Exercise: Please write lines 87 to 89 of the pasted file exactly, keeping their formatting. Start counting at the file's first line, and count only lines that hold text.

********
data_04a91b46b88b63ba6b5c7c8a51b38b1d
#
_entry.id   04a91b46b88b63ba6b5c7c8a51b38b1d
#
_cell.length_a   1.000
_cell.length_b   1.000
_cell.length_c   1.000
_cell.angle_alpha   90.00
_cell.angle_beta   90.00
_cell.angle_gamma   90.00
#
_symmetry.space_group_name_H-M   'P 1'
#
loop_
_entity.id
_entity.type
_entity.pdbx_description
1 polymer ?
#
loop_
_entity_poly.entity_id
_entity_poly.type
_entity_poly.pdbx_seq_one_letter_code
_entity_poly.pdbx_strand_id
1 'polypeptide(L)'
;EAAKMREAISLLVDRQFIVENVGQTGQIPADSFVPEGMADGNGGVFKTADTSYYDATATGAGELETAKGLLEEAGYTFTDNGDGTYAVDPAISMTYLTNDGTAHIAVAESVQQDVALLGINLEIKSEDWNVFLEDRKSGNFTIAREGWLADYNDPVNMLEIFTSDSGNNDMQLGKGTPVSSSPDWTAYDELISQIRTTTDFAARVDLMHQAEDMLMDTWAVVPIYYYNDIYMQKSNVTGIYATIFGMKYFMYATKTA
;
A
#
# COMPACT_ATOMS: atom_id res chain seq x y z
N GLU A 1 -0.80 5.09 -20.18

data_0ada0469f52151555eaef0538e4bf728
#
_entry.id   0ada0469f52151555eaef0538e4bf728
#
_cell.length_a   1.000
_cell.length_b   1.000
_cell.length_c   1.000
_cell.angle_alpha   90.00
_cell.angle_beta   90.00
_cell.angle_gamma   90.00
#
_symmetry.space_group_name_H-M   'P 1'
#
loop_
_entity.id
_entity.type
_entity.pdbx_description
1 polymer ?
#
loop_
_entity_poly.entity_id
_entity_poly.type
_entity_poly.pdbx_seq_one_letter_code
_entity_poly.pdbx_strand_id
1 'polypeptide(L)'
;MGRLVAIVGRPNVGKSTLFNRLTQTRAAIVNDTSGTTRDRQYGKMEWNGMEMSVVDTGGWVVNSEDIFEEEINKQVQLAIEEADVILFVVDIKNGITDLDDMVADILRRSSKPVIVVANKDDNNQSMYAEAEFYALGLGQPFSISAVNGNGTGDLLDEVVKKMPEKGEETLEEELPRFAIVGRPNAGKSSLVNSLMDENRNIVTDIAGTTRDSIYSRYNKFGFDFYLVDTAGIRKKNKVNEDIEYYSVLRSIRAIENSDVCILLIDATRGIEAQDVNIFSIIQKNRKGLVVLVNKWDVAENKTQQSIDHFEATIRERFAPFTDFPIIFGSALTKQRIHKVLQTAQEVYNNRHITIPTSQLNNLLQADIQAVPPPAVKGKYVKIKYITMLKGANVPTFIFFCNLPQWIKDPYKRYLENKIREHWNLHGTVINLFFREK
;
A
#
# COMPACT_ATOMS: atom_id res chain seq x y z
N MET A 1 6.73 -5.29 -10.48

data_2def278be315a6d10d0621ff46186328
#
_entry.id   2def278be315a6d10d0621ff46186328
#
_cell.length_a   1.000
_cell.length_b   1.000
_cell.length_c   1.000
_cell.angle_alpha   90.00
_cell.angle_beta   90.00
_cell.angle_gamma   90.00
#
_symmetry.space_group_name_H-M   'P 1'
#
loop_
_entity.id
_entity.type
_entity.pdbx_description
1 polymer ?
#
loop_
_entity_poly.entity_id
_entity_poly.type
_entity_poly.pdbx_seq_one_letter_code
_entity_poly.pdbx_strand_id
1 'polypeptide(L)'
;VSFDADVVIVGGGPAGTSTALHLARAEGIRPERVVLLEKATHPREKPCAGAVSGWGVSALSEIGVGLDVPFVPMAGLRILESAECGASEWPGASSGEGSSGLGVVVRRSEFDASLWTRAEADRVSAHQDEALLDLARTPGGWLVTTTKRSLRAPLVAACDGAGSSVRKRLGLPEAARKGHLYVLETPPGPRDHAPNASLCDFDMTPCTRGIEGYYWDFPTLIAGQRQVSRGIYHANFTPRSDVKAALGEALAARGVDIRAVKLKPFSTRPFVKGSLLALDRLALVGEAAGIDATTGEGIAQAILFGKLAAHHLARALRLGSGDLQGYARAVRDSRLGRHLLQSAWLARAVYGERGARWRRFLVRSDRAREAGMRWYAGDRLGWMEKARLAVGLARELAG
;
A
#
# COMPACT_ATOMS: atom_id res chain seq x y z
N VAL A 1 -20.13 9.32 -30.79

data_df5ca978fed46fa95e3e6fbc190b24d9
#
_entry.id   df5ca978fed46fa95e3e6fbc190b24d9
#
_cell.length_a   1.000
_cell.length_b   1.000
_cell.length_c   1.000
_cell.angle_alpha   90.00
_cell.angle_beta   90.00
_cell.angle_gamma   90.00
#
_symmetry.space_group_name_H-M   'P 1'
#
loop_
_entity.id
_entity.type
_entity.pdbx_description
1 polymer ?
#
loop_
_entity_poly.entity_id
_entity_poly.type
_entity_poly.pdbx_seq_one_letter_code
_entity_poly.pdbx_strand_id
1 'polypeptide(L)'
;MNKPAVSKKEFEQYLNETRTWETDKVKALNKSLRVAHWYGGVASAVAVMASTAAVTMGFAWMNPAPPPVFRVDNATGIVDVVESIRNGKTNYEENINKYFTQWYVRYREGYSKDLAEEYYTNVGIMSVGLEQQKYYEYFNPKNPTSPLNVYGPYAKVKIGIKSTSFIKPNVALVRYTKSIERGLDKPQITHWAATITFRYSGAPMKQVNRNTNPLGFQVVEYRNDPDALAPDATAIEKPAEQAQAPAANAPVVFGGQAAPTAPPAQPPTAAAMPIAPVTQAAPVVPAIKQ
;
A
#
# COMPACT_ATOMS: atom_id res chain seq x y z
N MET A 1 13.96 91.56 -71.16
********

1 'polypeptide(L)'
;VSFDADVVIVGGGPAGTSTALHLARAEGIRPERVVLLEKATHPREKPCAGAVSGWGVSALSEIGVGLDVPFVPMAGLRILESAECGASEWPGASSGEGSSGLGVVVRRSEFDASLWTRAEADRVSAHQDEALLDLARTPGGWLVTTTKRSLRAPLVAACDGAGSSVRKRLGLPEAARKGHLYVLETPPGPRDHAPNASLCDFDMTPCTRGIEGYYWDFPTLIAGQRQVSRGIYHANFTPRSDVKAALGEALAARGVDIRAVKLKPFSTRPFVKGSLLALDRLALVGEAAGIDATTGEGIAQAILFGKLAAHHLARALRLGSGDLQGYARAVRDSRLGRHLLQSAWLARAVYGERGARWRRFLVRSDRAREAGMRWYAGDRLGWMEKARLAVGLARELAG
;